If you hate G&Ts it might be tonic water that's the problem, not the gin

This World Gin Day, it’s time for an important PSA.

You might think you hate gin, when in fact it’s tonic water that’s the problem.

If you’re a hater of G&Ts, have a ponder about why they’re so revolting. If it’s that they taste so bitter you can barely sip them down, it’s likely you’re finding the tonic impossible to enjoy rather than the gin.

Don’t worry, that doesn’t mean you have a terribly uncultured palette.

Lots of people can’t stand the taste of tonic, and it’s all down to genetics.

The reason for tonic’s bitter taste is the presence of quinine, which comes from the bark of the cinchona tree.

Quinine was used as an anti-malarial treatment in the 19th century, so personally I have no idea why people are so obsessed with drinking it.

Research has found that the presence of quinine makes a drink taste horribly bitter to some people and not to others based on variations in their genes; specifically the receptors that respond to bitterness.

Basically, your genes determine whether you can guzzle down tonic water or you can’t manage a single gulp.

Researchers from the Monell Center studied 1,457 twins and their siblings, asking them to drink some quinine and rate how bitter it tasted.

They found that those who shared a similar perception of quinine shared the same pattern of DNA, specifically in a region of chromosome 12.

People with a certain type of gene makeup will find tonic water tastes far more bitter.

Interestingly, there’s been research to suggest that those who enjoy drinking bitter tastes are more likely to have psychopathic tendencies, so being unable to drink G&Ts might not be such a bad thing.

Testing whether you dislike gin or tonic is simple. Just try some plain old tonic water and see if it makes you gag.

If it does, choosing a different mixer might mean you can enjoy gin with wild abandon. Hooray.

The taste of gin itself varies between concoctions. Gin itself is basically a vodka that’s been infused with botanicals, with the predominant flavour being juniper.

Gin can be spicy, floral, more citrus, more earthy. Whatever your preferences, there’s likely a gin that will fit your tastebuds – enjoying the tipple is just down to finding the right gin for you and mixing it with stuff you actually like (so, no tonic).

Aldi even sells glittery Parma Violet gin, while Lidl has a fancy pomegranate and rose take, so you can trust us when we say there’s a niche gin option out there for you somewhere.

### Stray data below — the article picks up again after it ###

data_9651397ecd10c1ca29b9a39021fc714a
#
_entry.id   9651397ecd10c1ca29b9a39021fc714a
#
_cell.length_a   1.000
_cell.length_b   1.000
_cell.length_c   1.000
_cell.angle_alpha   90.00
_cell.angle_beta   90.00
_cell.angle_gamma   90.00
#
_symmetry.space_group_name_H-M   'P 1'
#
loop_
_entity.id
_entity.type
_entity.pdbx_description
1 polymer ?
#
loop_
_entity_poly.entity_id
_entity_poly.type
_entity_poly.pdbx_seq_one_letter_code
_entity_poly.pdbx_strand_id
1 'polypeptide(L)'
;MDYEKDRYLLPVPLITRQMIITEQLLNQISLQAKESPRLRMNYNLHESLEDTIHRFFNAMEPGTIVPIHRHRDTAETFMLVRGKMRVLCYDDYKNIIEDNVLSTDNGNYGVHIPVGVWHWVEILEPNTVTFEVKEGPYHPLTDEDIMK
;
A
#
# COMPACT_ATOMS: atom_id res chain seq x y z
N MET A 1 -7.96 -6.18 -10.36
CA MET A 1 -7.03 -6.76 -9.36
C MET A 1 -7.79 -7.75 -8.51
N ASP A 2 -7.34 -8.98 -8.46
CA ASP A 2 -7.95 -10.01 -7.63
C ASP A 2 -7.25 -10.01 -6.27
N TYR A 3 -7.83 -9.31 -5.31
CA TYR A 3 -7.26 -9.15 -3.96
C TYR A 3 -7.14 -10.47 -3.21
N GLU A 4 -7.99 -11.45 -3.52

Once you’ve picked out your booze, you can go ahead and find your signature tonic-free drink. We’ve listed three recipes below to get you started, but you can also go simple by experimenting with a mixer of your choice.

We find that gin with sparkling water and an elderflower cordial is pretty lovely.

Gin with ginger ale, also great. The same goes for gin, sparkling water, and some lemon juice. Easy but delightful.

The Gimlet


  • 60ml gin
  • 60ml lime juice cordial
  • Lime wedge

Pour the gin and the lime into a glass filled with ice, add the lime wedge as a garnish.

The Rose Sour

  • 35ml Plymouth Sloe Gin
  • 35ml Honey Rose Syrup
  • 25ml lemon juice
  • 12.5 Noily Prat
  • Egg white

Dry shake with all ingredients (no ice) then add ice and shake again. Strain into coupe glass and garnish with dried rose petals.

Classic Bramble


  • 60ml gin
  • 25ml lemon juice
  • Tablespoon of sugar syrup (make your own by simply heating equal parts water and sugar in a saucepan over low heat)
  • Crushed ice
  • Your choice of fruit liqueur (we like blackberry)
  • Lemon slice
  • Your choice of fruit to top (again, blackberries are great)

Shake the gin, lemon juice, sugar syrup, and a handful of crushed ice in a cocktail shaker, then pour over ice in a glass.

Drizzle the fruit liqueur on top so it bleeds its way down through the gin mix. Top with your lemon slice and fruit.

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